Pathname Examples / bin etc xxx users scully tmp bin usr etc netprog unix Syllabus X ls who /usr/bin/ls 22 /users/xxx/unix/Syllabus .

• We can also talk about the pathname of a file relative to a directory. • These pathnames are called "absolute pathnames". 23 .Absolute Pathnames • The pathnames described in the previous slides start at the root.

the relative pathname of the file Syllabus is: unix/Syllabus • Most unix commands deal with pathnames! • We will usually use relative pathnames when specifying files. 24 .Relative Pathnames • If we are in the directory /users/hollid2.

Filesystem • The entire hierarchy can actually include many disk drives. – some directories can be on other computers / bin etc xxx users scully 25 tmp usr .Disk vs.

Processes and CWD • Every process runs in a directory. • This attribute is called the current working directory 26 .

Returns a string that contains the absolute pathname of the current working directory. size_t size). There are functions that can be used to change the current working directory (chdir).Finding out the CWD char *getcwd(char *buf. 27 .

h> pid_t getpid(void).Finding out some other process attribute values #include <unistd. 28 . uid_t getuid(void).

one is called the parent and the other is called Regis. • fork() splits the current process in to 2 processes.Creating a Process • The only way to create a new process is to issue the fork() system call. 29 . • Actually it’s called the child.

30 . • The child process gets a new process ID.Parent and Child Processes • The child process is a copy of the parent process. • Same place in the program (almost – we’ll see in a second). • Same program.

including: – current working directory – user id – group id 31 .Process Inheritence • The child process inherits many attributes from the parent.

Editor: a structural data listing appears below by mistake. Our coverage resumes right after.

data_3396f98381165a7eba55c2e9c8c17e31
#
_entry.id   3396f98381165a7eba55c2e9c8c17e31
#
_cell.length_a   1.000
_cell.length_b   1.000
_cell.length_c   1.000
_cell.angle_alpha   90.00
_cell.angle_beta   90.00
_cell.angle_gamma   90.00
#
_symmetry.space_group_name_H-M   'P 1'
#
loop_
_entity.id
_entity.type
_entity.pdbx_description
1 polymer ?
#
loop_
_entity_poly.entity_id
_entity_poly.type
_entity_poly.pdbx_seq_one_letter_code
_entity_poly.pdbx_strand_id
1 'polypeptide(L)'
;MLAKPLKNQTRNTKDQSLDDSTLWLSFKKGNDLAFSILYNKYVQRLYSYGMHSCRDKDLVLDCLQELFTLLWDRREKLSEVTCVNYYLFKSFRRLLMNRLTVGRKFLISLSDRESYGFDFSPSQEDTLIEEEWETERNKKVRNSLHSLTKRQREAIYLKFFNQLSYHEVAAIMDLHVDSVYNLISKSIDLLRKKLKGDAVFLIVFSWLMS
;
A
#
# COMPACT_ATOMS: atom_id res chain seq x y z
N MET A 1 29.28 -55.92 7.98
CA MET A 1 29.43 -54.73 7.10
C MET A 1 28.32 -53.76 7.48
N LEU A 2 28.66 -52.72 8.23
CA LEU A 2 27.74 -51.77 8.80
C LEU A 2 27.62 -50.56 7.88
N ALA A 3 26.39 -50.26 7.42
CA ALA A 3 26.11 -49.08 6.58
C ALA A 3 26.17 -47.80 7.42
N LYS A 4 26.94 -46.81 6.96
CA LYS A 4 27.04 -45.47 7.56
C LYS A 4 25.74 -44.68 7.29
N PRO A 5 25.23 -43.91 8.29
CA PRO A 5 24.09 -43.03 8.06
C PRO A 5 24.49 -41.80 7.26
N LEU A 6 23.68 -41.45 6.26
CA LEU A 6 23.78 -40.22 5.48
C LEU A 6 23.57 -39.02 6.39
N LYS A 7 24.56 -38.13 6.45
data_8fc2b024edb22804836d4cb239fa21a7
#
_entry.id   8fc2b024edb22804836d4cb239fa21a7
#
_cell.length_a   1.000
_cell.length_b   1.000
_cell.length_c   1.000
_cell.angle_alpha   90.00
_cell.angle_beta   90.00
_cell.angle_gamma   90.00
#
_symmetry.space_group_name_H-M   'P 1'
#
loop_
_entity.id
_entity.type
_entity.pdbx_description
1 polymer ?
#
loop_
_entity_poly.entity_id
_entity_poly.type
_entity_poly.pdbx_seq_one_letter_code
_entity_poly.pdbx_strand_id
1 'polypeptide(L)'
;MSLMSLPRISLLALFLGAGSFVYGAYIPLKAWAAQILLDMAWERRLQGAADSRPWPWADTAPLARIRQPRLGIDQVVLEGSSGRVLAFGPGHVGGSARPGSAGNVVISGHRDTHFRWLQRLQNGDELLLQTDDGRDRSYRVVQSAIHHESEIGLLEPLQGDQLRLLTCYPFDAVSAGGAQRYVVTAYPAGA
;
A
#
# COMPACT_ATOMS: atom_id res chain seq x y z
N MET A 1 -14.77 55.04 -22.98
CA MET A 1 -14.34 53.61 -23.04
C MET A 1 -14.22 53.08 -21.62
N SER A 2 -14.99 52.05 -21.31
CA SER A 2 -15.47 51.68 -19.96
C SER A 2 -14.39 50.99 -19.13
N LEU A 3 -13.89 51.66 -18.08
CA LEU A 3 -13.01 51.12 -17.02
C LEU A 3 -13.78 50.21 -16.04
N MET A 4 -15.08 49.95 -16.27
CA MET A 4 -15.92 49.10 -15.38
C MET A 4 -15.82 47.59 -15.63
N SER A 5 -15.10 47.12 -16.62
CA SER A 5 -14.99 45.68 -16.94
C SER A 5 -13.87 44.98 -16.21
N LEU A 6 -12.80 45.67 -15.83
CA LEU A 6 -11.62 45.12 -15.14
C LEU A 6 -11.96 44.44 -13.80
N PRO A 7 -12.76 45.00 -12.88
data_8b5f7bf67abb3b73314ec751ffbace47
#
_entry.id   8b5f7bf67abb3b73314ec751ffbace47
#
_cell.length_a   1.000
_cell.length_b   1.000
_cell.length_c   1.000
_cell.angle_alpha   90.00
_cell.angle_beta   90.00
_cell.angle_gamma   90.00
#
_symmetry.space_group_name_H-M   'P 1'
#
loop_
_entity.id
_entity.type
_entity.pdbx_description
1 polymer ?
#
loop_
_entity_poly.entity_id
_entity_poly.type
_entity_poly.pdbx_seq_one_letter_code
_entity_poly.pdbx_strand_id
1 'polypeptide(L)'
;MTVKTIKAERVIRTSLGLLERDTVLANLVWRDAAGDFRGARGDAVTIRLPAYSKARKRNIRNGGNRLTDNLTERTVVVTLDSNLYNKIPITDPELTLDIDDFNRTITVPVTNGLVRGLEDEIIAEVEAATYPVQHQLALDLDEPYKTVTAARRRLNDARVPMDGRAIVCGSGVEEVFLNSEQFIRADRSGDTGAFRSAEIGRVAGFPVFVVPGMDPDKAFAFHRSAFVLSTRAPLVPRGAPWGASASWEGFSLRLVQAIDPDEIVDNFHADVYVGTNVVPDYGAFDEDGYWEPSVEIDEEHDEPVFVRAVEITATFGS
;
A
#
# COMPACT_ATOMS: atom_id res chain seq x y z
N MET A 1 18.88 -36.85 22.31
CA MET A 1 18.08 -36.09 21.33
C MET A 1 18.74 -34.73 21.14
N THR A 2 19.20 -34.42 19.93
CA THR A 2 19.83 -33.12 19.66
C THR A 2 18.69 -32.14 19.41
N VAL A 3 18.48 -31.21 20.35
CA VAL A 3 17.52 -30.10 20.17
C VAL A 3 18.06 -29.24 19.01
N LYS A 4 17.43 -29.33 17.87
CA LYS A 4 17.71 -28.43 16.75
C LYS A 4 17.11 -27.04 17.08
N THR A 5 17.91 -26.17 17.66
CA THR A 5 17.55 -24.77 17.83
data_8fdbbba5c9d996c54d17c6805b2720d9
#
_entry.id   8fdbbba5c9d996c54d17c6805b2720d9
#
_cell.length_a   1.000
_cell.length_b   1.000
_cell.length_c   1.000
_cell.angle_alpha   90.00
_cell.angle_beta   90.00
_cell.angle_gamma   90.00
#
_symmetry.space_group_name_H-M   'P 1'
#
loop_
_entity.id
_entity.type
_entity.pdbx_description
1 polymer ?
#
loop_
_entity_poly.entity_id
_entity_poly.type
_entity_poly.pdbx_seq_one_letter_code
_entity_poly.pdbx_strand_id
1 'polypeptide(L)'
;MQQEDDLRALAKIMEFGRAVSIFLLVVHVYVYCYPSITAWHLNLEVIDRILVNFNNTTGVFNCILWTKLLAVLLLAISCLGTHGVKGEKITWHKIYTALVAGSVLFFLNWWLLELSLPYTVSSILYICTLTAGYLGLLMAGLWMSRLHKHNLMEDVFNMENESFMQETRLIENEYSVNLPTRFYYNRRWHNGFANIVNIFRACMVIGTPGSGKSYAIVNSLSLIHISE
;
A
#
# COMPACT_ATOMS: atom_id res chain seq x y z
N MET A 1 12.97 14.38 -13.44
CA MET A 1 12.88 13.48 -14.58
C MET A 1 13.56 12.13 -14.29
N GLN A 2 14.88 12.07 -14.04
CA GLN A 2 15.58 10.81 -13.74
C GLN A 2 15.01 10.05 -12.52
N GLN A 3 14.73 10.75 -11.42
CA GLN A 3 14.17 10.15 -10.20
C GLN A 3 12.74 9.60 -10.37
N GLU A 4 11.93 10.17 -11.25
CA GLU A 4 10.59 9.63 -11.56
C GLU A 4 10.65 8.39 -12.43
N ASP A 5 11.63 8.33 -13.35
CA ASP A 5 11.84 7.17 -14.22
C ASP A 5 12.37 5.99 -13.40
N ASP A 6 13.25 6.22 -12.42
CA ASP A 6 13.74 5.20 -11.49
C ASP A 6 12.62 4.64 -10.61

The fork() system call #include <unistd. 32 . In the child – fork returns a 0. fork() returns a process id (a small integer).h> pid_t fork(void). fork() returns twice! In the parent – fork returns the id of the child process.

} 33 . else printf(“I am the child\n”).h> #include <stdio.Example #include <unistd.h> void main(void) { if (fork()) printf(“I am the parent\n”). printf(“I am the walrus\n”).

h> #include <stdio.getpid()).h> void main(void) { while (fork()) { printf("I am the parent %d\n“ .getpid()). } 34 . } printf("I am the child %d\n“ .Bad Example (don’t try this!) #include <unistd.

If this is your own machine – try rebooting. If this is a campus machine – run for your life. It might be too late. If they catch you – deny everything. Try listening next time… 35 .I told you so… • • • • Try pressing Ctrl-C to stop the program.

Switching Programs • fork() is the only way to create a new process. • The exec() system call is used to start a new program. 36 . • This would be almost useless if there was not a way to switch what program is associated with a process.

exec • There are actually a number of exec functions: execlp execl execle execvp execv execve • The difference between functions is the parameters… (how the new program is identified and some attributes that should be set). 37 .

• If all goes well.The exec family • When you call a member of the exec family you give it the pathname of the executable file that you want to run. exec will never return! • The process becomes the new program. 38 .

char *argn. “Hidave”. 39 .NULL). execl(“/home/chrisc/reverse”. char *arg0.execl() int execl(char *path. (char *) 0). char *arg1. …. “reverse”.

getcwd(buf. getcwd */ /* printf */ /* Exec example code */ /* This program simply execs "/bin/ls" */ void main(void) { char buf[1000].h> #include <stdio.h> /* exec. execl("/bin/ls".NULL)."-al".A complete execl example #include <unistd. printf("If exec works. } 40 . printf(“Here are the files in %s:\n". this line won't be printed\n")."ls".1000)).

41 . – child prints out it’s PID and then execs “ls” and exits.fork() and exec() together • Program does the following: – fork() .results in 2 processes – parent prints out it’s PID and waits for child process to finish (to exit).

h> <sys/wait.h> /* /* /* /* exec. getcwd */ printf */ need for wait */ wait() */ 42 .h> <sys/types.c part 1 #include #include #include #include <unistd.execandfork.h> <stdio.

printf("Child now ready to exec ls\n"). } 43 . printf("Child process PID is %d\n".execandfork.c part 2 void child(void) { int pid = getpid()."ls".NULL). execl("/bin/ls".pid).

Parent now transporting to the surface\n").execandfork.c part 3 void parent(void) { int pid = getpid(). printf("Parent process PID is %d\n". printf("Parent waiting for child\n").pid). printf("Child is done. } 44 . int stat. wait(&stat).

execandfork.c part 4 void main(void) { printf("In main .starting things with a fork()\n"). } printf("Done in main()\n"). if (fork()) { parent(). } else { child(). } 45 .

Parent now transporting to the surface Done in main() > 46 .c output > .starting things with a fork() Parent process PID is 759 Parent process is waiting for child Child process PID is 760 Child now ready to exec ls exec execandfork fork exec./execandfork In main .c fork.execandfork.c Child is done.c execandfork.